A.I.: Artificial Intelligence (Steven Spielberg, 2001) as Intertextual, Reflexive Monster
The opening VO tells us of a global warming that has led to the melting of polar ice caps and destroyed cities, NY, Venice, Amsterdam, and made natural resources a luxurious premium, to the point where human population must be controlled. The resulting impact on the economic and social structure is a world where robots become common ‘tools’ that replace the resource hungry human. The opening scene, with a benign God-like scientist Professor Hobby, played by William Hurt, talks to his young employee base of his company, Cryogenics, about his dream: to construct a surrogate child robot, a robot that can be taught to love and be loved in turn. His dream has a two-fold function: commercial, since it could lead to huge sales in a world where the population count is down, and purely a search for power, to play God by creating a robot that can, in effect, not only love but dream (in this respect Hobby is a surrogate for Spielberg, who places great emphasis on his art to be a source for realizing dreams). When an employee asks Hurt “What responsibility does a human have to a robot that genuinely loves?” Hurt replies, “In the beginning, didn’t God create Adam to love him?” The film skips ahead 20 months to a company employee Henry Swinton who has a son suspended animation awaiting the cure for his incurable illness, which makes him a prime candidate for the first “Mecha child” (mechanical as opposed to organic) off the assembly line. The young couple of Monica and Henry Swinton (Frances O’Connor and Sam Robards) are pegged to be the guinea pigs for the company prototype mecha child; Henry is quick to push the surrogate child onto Monica, who resists at first until her mother instincts take over. Once she says the seven words that will ‘imprint’ young David (Haley Joel Osmont) into being Monica’s long lost love child, the cast has been dyed. David’s first few days in play like the common ‘stranger in a strange land humor,’ but with some genuinely touching moments, like David’s wonderful introduction to both the house and the audience. Spielberg places his camera up close on David’s glossy white shoes as they step down onto the hard wood floor (perhaps an homage to 2001, and the cut to the close-up of a flight attendant’s ‘grip’ shoes). It cuts to a three-quarter shot of David, as he utters his first words, “I like your floor!” Nothing like bringing such a momentous occasion literally, down to earth. The experiment in surrogate parenting is made more difficult with the arrival of their son by birthright Martin returns home after a cure is found for his illness. Expected sibling rivalry ensues, including a pool side scene where the (innate?) cruelty of children comes to the fore, with Martin and his friends goading and insulting David. An accident caused by David leads to the near drowning death of Martin, and the father’s eventual decision that David is too dangerous and must be returned to the company, where he will be destroyed. Monica is entrusted with the task but can not go through with it and instead leaves David stranded in the woods, along with his Teddy Bear, to live as a renegade mecha. At this point the film switches gear into David’s journey of self-discovery.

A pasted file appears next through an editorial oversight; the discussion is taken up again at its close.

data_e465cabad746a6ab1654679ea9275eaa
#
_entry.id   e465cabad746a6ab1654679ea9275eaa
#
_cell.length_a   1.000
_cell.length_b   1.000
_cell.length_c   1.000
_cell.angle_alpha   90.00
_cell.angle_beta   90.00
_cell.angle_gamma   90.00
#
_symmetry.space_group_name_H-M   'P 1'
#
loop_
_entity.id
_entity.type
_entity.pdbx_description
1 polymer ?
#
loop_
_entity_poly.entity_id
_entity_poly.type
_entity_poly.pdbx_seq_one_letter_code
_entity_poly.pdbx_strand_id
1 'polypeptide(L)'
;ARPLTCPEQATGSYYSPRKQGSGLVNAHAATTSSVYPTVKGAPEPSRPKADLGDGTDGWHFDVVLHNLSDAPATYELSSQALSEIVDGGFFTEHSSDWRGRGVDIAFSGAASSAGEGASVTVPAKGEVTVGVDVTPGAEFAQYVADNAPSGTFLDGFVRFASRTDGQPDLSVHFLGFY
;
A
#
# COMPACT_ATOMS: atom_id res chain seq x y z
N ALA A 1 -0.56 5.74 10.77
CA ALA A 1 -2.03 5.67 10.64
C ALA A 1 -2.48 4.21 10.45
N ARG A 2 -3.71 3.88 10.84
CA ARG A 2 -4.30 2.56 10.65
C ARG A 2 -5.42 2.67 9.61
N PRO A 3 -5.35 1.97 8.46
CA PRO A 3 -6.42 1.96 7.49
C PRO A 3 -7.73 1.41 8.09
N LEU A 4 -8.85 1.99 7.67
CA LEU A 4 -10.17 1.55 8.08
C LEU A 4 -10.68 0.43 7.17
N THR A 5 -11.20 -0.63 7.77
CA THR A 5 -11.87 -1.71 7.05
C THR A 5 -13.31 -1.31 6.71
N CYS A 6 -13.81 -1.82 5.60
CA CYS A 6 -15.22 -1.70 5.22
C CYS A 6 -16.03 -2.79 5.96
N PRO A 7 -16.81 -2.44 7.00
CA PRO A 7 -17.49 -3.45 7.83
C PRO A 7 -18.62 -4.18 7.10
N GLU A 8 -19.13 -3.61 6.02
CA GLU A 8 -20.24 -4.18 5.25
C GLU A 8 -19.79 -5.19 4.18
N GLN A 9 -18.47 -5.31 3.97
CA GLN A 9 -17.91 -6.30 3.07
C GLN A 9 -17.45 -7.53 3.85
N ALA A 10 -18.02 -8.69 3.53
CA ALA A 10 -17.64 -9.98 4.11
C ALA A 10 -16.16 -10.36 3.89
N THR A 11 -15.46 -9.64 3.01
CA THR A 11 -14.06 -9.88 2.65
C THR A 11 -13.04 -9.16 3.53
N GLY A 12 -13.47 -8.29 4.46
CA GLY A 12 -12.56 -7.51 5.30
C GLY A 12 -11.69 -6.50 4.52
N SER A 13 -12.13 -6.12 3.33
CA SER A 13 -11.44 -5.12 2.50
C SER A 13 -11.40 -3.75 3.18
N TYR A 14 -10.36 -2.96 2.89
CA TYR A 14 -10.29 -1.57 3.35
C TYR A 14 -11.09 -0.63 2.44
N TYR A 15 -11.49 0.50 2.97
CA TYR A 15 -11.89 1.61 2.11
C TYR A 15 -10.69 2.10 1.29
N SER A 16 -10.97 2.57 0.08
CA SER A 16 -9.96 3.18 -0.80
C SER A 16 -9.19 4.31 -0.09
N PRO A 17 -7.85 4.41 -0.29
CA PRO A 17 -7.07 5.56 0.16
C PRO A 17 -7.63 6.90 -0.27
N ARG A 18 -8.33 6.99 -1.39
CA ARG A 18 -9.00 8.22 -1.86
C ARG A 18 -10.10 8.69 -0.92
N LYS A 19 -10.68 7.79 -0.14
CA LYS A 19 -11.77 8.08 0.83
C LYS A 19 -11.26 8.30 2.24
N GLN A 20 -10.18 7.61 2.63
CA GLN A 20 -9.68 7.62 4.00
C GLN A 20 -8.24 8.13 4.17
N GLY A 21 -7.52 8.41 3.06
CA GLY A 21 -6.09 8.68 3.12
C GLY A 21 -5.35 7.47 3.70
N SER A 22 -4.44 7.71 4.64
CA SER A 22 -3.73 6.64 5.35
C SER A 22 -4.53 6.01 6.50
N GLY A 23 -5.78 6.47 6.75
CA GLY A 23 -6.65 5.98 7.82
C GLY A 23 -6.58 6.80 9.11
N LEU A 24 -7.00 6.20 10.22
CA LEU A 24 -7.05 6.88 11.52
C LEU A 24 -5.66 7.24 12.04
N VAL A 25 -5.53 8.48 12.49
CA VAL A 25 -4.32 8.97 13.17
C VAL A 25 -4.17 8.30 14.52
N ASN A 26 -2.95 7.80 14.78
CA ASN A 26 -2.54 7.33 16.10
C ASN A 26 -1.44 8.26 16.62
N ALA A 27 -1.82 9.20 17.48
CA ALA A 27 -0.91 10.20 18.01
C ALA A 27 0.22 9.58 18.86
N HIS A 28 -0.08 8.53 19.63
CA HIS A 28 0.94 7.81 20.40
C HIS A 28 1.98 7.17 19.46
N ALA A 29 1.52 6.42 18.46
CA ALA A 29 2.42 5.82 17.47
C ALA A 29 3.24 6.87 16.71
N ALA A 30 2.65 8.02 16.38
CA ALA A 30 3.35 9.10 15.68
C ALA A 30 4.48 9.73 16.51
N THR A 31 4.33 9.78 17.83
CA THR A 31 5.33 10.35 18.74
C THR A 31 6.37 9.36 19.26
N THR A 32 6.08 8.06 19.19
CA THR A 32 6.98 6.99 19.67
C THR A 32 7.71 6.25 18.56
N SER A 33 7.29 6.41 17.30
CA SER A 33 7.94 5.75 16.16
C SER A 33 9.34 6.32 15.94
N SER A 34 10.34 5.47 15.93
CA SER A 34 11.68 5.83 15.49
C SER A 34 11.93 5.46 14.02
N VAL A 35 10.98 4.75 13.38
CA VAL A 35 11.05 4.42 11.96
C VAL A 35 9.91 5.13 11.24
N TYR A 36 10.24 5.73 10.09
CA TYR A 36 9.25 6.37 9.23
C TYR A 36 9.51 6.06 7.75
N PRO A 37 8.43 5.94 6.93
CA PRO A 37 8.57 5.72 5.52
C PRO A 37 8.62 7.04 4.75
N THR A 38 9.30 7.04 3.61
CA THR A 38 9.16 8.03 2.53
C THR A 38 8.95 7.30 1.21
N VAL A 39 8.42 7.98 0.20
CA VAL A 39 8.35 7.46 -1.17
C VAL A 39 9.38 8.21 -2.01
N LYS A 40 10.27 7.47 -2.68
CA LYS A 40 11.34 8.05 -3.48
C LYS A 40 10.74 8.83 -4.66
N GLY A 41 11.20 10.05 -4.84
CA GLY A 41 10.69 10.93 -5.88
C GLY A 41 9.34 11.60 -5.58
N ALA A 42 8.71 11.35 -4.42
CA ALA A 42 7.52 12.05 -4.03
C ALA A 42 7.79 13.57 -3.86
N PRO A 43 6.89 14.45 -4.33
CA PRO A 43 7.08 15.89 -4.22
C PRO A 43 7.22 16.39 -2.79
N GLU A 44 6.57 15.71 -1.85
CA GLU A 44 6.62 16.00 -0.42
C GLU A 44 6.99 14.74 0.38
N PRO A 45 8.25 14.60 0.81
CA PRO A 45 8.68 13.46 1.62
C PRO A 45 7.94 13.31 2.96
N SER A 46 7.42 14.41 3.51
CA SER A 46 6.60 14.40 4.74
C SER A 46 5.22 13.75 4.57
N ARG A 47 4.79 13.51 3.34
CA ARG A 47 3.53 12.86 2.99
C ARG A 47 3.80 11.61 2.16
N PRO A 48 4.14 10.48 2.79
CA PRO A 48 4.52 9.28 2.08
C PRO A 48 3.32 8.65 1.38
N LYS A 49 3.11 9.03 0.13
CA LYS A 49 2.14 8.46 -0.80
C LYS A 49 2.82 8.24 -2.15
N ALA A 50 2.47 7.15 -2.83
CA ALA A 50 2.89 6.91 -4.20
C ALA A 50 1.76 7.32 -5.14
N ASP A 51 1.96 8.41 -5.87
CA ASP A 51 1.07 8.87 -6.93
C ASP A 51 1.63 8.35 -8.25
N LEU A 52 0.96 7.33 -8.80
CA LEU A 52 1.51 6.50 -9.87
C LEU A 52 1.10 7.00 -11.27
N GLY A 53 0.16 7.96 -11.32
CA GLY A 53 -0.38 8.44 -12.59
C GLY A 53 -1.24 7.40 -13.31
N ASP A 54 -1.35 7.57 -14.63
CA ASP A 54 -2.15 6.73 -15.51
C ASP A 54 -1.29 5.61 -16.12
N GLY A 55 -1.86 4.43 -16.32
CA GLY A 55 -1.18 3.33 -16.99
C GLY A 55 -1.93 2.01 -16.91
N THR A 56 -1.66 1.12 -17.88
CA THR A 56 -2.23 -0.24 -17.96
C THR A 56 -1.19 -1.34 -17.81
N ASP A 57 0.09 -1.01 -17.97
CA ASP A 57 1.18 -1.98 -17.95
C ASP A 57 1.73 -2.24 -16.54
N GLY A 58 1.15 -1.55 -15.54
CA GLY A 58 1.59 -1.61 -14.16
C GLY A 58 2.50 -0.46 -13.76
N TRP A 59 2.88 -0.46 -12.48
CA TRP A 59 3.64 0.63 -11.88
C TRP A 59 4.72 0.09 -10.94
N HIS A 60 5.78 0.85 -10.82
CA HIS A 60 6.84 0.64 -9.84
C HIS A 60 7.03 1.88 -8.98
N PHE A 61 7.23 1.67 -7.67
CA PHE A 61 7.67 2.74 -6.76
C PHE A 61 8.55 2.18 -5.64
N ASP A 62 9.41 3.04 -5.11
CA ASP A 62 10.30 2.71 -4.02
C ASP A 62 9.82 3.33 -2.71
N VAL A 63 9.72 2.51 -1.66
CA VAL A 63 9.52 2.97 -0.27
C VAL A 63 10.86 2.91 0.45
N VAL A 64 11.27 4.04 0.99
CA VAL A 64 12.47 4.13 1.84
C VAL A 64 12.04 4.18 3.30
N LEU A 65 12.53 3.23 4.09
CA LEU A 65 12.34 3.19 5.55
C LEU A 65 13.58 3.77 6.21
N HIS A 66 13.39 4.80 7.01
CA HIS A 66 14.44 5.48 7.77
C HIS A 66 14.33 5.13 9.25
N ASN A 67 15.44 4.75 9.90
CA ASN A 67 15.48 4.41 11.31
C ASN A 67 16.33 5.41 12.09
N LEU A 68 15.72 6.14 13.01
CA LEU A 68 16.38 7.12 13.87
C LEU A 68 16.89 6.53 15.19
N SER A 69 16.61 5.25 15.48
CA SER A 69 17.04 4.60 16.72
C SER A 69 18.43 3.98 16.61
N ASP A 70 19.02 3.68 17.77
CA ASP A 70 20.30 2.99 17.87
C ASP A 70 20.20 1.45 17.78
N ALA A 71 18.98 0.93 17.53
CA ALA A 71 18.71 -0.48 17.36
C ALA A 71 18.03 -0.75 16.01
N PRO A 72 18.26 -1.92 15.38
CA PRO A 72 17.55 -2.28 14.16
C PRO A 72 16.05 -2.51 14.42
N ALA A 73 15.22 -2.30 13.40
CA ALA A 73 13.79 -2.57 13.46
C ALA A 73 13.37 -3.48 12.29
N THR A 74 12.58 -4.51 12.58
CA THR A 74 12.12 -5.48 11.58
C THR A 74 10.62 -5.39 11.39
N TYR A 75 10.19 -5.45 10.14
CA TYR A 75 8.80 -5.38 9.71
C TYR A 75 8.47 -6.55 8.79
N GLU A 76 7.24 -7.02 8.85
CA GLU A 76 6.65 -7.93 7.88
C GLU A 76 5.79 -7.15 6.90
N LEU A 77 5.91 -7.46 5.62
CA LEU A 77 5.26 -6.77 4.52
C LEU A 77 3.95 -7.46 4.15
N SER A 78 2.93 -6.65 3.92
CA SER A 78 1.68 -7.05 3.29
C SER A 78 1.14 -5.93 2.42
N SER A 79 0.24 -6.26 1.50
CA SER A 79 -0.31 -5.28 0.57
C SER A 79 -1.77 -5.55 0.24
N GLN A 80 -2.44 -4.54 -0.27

There are two fascinating aspects of this film: the aesthetic tension between Kubrick, who nurtured this project for over 20 years, and Spielberg, who took over the reins (with Kubrick’s full consent) after Kubrick’s death in 1999 to write, produce and direct. The common and often stated difference between two directors as one being the cold intellectual (Kubrick) and the other an optimistic sentimentalist (Spielberg) play out in a tug of war with neither camp winning out entirely. The Kubrick half keeps the film from succumbing to a common Spielberg pratfall of resorting to excessive sentimentality. The film also straddles (and one could argue is stronger for it) the divide between Spielberg’s preferred classicism (belief in humanity, clarity of idea and resolution, transparent style) and Kubrick’s tendency toward modernism (irony, relative value, distrust in humanity, rigorous formal style). The partial elements of postmodernism seem to be split across both directors, a sense of nostalgia with Spielberg and the bitterness and sense of relative value with Kubrick. Hence while the core of the film remains pure Spielberg –the boy’s undying love for his mother to prove his ‘humanity’ and win her unrequited love– there are enough touches of irony and a sense of bittersweet to appease the Kubrick fans of the equation.
A second fascinating aspect of the film (apart from the stunning achievements of the well-oiled teamwork of the cinematography, art direction, set design and special visual effects) is the myriad of cinematic references that are invoked across the film, some directly and consciously, but a good many I would guess indirect. My sense is that much of this intertexuality is a result of the film percolating first in Kubrick’s mind and then Spielberg’s since the early 1970s, like a sponge soaking in cultural and artistic ideas that were circulating during those times, spanning the tail-end of high point of intellectually stimulating science fiction of the late 1960s, early 1970s (2001, 1968, Planet of the Apes, 1968, Solaris, 1972, Silent Running, 1971, THX 1138, 1971, Zardox, 1971, A Clockwork Orange, 1971, The Man Who Fell to Earth, 1976, to the more spectacular, special effects dependent epics of the late 1970s, early 1980s (Star Wars, 1977, Close Encounters of the Third Kind, 1977, Alien, 1979, Tron, 1982, Terminator, 1984, Brazil, 1985), to the mega-epics of the mid to late 1990s, Jurassic Park, 1995, Twelve Monkeys, 1995, Independence Day, 1996, Starship Troopers, 1997, and The Matrix, 1999.
The film is rich in thematic ideas, drawing on cinema history (mainly cinema of the fantastic), fairy tales, classical mythology, popular mythology and religion. As one scene followed another I kept a running count of the films and ideas that came to mind, and the list included:
1) Ray Enright, Busby Berkeley’s Dames, 1934. The film sources the Dick Powell sung “I Only Have Eyes for You,” an interesting choice for those who know what the song is about and the Berkeley choreography, which includes dozens of women who look identical to Powell’s love interest, Ruby Keeler). The notion of female conformity and the robotic, look-a-like mise en scene makes for an apt reference point for A.I..